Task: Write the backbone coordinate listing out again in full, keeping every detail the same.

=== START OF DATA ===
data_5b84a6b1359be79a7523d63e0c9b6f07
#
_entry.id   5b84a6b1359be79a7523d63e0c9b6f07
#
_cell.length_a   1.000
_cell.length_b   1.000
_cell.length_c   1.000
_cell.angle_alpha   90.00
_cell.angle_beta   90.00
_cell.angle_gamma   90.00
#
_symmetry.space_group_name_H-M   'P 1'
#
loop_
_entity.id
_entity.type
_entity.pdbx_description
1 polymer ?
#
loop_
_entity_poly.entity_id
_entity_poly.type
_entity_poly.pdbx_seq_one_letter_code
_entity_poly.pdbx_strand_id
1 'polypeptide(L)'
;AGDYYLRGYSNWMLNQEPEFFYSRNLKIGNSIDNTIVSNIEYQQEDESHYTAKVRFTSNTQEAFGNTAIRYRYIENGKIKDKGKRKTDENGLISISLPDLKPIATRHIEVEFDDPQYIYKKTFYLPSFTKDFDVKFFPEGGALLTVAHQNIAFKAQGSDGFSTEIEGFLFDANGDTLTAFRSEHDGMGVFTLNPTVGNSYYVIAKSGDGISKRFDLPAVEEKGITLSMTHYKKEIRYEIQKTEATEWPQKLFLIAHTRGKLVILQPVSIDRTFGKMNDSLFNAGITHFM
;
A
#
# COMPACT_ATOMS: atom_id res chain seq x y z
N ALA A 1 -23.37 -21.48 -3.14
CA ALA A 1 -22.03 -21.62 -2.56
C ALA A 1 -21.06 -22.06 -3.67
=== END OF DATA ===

data_5b84a6b1359be79a7523d63e0c9b6f07
#
_entry.id   5b84a6b1359be79a7523d63e0c9b6f07
#
_cell.length_a   1.000
_cell.length_b   1.000
_cell.length_c   1.000
_cell.angle_alpha   90.00
_cell.angle_beta   90.00
_cell.angle_gamma   90.00
#
_symmetry.space_group_name_H-M   'P 1'
#
loop_
_entity.id
_entity.type
_entity.pdbx_description
1 polymer ?
#
loop_
_entity_poly.entity_id
_entity_poly.type
_entity_poly.pdbx_seq_one_letter_code
_entity_poly.pdbx_strand_id
1 'polypeptide(L)'
;AGDYYLRGYSNWMLNQEPEFFYSRNLKIGNSIDNTIVSNIEYQQEDESHYTAKVRFTSNTQEAFGNTAIRYRYIENGKIKDKGKRKTDENGLISISLPDLKPIATRHIEVEFDDPQYIYKKTFYLPSFTKDFDVKFFPEGGALLTVAHQNIAFKAQGSDGFSTEIEGFLFDANGDTLTAFRSEHDGMGVFTLNPTVGNSYYVIAKSGDGISKRFDLPAVEEKGITLSMTHYKKEIRYEIQKTEATEWPQKLFLIAHTRGKLVILQPVSIDRTFGKMNDSLFNAGITHFM
;
A
#
# COMPACT_ATOMS: atom_id res chain seq x y z
N ALA A 1 -23.37 -21.48 -3.14
CA ALA A 1 -22.03 -21.62 -2.56
C ALA A 1 -21.06 -22.06 -3.67